The Waki Commission described more than 600 victims of sexual and gender based violence — the “tip of the iceberg” — who were treated at Nairobi Women’s Hospital within 72 hours of their rape. More than a quarter, the Commission found, were raped by police officers. Nearly 40% of the victims knew their attackers and could have identified them if the police had carried out proper investigations.

The ICC investigation eventually led to six individuals being charged with crimes against humanity, including political rivals Uhuru Kenyatta and William Ruto (who subsequently allied and won the presidency and vice-presidency in 2013). Charges against two of the six suspects were dropped after pretrial hearings. Then in December 2014, the Prosecutor withdrew her case against two more — including President Kenyatta. The final case was terminated this week.

More than eight years on, as the ICC’s cases have sputtered, only a handful of relatively minor figures have been tried in Kenya — out of more than 6,000 cases police sent to a special task force. Impunity — the evil the ICC was created to address — reigns supreme.

What went wrong, and what lessons does the Kenya experience offer as the ICC moves on to probe crimes in Afghanistan, Palestine and other politically treacherous environments?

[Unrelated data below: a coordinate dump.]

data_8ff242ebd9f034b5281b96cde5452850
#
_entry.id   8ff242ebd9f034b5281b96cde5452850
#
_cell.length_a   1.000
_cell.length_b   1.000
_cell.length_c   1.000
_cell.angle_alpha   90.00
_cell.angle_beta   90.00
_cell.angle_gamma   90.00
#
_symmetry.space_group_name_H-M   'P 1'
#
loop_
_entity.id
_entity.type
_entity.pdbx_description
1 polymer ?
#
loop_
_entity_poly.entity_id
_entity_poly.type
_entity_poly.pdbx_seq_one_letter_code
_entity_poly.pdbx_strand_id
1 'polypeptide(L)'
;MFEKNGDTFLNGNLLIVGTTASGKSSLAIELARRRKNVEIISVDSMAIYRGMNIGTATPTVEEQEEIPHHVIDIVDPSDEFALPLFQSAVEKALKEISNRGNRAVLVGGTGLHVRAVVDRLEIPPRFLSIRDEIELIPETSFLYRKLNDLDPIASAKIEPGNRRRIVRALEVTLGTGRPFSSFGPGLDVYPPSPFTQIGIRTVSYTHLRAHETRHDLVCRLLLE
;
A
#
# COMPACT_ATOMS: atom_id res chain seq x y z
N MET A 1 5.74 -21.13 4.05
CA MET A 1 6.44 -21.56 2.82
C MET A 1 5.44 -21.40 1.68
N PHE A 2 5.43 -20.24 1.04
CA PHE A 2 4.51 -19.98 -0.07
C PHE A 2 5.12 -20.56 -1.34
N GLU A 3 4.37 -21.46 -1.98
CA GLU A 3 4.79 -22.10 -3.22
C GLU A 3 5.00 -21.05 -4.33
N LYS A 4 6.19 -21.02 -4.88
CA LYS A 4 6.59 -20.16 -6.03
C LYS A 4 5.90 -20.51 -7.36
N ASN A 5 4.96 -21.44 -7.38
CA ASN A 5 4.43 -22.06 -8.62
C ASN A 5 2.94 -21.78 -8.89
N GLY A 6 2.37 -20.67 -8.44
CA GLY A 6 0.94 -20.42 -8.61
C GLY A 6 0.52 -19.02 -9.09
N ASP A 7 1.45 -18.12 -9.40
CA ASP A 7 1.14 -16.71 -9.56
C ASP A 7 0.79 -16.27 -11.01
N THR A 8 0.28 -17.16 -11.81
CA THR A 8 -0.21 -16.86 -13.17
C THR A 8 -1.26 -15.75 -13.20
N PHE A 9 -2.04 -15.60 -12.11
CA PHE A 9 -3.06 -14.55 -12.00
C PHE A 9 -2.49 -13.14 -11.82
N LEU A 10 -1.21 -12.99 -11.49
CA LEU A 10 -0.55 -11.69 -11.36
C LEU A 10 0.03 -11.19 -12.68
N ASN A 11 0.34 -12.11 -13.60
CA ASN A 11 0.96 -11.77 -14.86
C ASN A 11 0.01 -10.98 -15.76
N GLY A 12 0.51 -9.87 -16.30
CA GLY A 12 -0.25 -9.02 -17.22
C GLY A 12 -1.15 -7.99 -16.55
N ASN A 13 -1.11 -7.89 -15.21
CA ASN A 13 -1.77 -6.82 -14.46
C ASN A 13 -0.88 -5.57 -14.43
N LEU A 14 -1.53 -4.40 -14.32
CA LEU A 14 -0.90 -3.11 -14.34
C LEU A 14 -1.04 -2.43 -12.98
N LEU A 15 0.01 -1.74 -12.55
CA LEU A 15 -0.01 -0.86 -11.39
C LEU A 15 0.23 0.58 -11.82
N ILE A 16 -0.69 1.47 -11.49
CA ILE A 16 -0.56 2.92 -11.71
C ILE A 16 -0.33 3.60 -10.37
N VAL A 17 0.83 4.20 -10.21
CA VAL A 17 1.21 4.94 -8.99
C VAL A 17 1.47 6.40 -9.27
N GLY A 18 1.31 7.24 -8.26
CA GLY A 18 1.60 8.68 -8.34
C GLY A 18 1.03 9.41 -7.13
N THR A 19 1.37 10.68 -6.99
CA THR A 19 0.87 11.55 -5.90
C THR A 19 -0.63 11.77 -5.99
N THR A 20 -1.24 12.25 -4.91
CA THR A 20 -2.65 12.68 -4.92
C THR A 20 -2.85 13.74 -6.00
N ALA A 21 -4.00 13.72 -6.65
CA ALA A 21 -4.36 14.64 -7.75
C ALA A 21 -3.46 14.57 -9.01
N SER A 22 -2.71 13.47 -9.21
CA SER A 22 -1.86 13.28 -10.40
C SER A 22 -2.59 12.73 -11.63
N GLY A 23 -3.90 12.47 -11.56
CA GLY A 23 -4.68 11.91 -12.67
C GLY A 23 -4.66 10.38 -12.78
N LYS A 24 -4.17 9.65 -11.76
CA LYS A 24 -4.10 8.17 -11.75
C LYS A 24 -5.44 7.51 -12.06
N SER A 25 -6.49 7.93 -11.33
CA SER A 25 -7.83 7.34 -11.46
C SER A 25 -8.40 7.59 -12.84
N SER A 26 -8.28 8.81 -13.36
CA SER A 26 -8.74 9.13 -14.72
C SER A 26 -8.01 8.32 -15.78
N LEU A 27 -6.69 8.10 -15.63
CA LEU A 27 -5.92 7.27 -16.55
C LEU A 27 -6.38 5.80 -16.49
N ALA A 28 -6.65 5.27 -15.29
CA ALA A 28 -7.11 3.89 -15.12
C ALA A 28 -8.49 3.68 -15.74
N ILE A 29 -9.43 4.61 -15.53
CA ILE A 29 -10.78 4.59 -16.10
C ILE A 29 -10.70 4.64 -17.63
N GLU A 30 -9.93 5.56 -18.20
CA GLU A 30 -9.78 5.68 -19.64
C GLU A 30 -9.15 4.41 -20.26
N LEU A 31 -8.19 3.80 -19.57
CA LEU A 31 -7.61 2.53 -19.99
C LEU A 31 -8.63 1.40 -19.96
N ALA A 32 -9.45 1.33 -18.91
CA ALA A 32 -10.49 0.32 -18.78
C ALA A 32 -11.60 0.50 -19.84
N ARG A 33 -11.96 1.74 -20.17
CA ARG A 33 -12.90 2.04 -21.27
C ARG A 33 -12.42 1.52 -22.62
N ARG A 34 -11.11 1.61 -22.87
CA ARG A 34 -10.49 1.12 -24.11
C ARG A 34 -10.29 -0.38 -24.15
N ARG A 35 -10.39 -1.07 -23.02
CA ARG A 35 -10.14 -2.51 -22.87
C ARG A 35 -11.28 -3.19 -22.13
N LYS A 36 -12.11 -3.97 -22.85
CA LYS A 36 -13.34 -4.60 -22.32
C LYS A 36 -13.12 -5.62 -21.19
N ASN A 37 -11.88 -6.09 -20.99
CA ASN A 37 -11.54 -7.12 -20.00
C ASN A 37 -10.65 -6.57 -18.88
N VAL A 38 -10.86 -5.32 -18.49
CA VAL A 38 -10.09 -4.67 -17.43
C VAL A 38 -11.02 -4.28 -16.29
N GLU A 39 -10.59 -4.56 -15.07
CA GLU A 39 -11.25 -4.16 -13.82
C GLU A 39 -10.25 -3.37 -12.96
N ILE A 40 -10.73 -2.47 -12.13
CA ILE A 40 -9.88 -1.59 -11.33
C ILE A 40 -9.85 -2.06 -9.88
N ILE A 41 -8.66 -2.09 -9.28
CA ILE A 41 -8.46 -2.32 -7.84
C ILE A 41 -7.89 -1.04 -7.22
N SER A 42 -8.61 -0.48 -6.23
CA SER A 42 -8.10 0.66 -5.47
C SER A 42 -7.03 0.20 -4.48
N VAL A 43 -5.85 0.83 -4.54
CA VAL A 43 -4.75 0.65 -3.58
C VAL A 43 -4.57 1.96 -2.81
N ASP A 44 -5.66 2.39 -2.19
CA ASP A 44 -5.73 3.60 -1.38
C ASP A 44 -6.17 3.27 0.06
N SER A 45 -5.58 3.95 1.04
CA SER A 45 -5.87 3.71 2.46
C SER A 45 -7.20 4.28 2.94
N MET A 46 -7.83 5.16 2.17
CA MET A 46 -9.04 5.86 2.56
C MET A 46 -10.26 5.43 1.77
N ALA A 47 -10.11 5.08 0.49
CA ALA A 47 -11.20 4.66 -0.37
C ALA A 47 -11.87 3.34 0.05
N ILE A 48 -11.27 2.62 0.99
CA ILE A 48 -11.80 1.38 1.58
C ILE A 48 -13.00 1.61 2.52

First, don’t underestimate the intelligence and ruthlessness of the targets of ICC action.

Throughout the ICC proceedings, the Kenyan government has sown a climate of hostility toward anyone who offered information to the prosecution. It has blocked the Prosecutor’s access to the police, and has refused to respond to standard requests for bank, telephone, tax and other records.

The decision ending the Ruto and Sang trial cited “troubling incidence of witness interference and intolerable political meddling.” In all, seventeen witnesses who had agreed to testify against the accused subsequently withdrew their cooperation with the court. Prosecution witnesses were subjected to intimidation, social isolation and threats to prevent them from testifying. The Court has brought charges of witness tampering against three individuals.